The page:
Building community from afar: Teaching computation online to engineering students

Jennifer Jordan, Biomedical Engineering, Virginia Commonwealth University

One of the greatest challenges in teaching online is to build a community of engaged learners. On top of many difficulties during the pandemic, students face schedule changes, zoom fatigue, isolation, and a loss of community which can lead to a loss of learning and disengagement from the online classroom - particularly when recorded lectures are posted online afterwards.

In our BME course sequence, Computational Methods is often taken during the first semester of classes in which students start in their "BME cohort" after taking math/science prerequisites for the degree. Students often do not know their peers or have a a set group for studying at the beginning of our semester. With mandated online classes, this gap widened for many. To combat this, several measures were taken to bring students together virtually and develop an engaged virtual classroom:

- Engage on Day 1: Spend the first lecture introducing yourself and briefly the syllabus. Underscore how students can communicate with you best and with each other during class. Most importantly, take the time to have each student introduce themselves, their area of interest in BME (or other field), and a fun fact (such as a pandemic project). Invite students to turn on their videos if they are in a comfortable space. Listen and engage with each student after their turn. This activity allowed students to share their name pronunciation, preferred pronouns if desired, and hear from their peers who may also be interested in a similar area - a great jump start to future group work and group projects in my classroom.
- Set the stakes low for engagement: Students complete simple MATLAB Grader practice problems before lecture. They are given unlimited attempts and receive points for honest efforts rather than for correctness. This helps learners prepare for the material that will be covered more in-depth during lecture/lab and for the instructor to also see where ALL the learners are in comprehension, not just those that speak up during class. If problematic, we spend time solving the problem together at the beginning of class and have a dialogue/PEARLs takeaway.
- Create multiple entry points for questions: Often, students do not feel comfortable speaking up in class (much less online in a zoom meeting with their video highlighted). Students are repeatedly encouraged to 1) ask questions in real time on the zoom chat box which their peers may answer before the instructor even sees, 2) send questions anonymously to instructor in zoom chat if desired, and 3) students can send anonymous questions in PearDeck used with the slides. We also use PearDeck for polling and other types of engagement throughout lecture. At the end of lecture PearDeck automatically sends students a copy of the presentation with their engagement answers.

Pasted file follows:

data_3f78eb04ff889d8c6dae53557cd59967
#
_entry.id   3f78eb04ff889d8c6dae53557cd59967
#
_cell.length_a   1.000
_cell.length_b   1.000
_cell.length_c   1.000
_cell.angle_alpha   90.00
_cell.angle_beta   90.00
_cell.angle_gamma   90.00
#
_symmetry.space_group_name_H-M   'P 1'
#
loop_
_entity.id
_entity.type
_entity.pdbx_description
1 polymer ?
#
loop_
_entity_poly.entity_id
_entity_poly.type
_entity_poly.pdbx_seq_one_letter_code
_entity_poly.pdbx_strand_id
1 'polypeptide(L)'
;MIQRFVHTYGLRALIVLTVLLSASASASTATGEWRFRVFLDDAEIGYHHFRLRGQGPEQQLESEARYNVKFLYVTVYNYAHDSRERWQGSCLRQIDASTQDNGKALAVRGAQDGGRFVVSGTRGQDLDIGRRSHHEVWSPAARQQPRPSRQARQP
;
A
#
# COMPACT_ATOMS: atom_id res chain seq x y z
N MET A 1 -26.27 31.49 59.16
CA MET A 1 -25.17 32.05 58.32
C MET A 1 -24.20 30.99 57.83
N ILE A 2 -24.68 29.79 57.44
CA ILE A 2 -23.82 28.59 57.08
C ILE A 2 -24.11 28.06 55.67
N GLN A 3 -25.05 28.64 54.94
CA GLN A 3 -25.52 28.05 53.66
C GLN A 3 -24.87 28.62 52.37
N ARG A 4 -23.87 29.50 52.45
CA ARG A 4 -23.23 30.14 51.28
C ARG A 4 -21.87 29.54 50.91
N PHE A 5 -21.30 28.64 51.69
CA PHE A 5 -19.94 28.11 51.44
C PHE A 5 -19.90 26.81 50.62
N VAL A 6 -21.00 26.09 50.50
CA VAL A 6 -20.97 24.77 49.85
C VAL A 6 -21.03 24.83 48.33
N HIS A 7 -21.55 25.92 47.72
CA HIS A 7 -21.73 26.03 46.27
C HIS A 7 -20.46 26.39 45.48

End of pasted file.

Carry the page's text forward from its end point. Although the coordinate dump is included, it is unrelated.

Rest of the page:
- Provide MLX notes: To minimize popping back and forth between slides and MATLAB, I have developed "Lecture Notes" in MATLAB .mlx form. The students have enjoyed the ability to have formatted notes in MATLAB and these are pre-posted before lecture for them to download. They can then spend their time adding additional notes and listening, rather than taking a full set of notes. Furthermore, there are mini problems coded throughout with a comment for "% Solve this here". This allows students to actively type their solution during class or try it on their own while studying.
- Create Learning Pods: In each module, we spend time on "lab problems". Students are able to create their own learning pods (4-6 students) in breakout rooms which are then held constant for the semester. By self-selecting, students are more likely to engage with each other and participate. For those who do not self-select, the instructor forms additional learning pods and assists in building the peer network. By keeping the pods constant, students begin to build a learning community in class that extends to outside of class. Depending on the module complexity, each pod may solve a different problem and then we come back to the main zoom room for a "Regroup and Report". During "Regroup and Report", a designated reporter from the pod shares the problem and solution as well as any points where they struggled and what their PEARL is from the activity. This reinforces to all that struggles are acceptable and expected and by having the students share their PEARLS, they are more accountable and engaged in the process.

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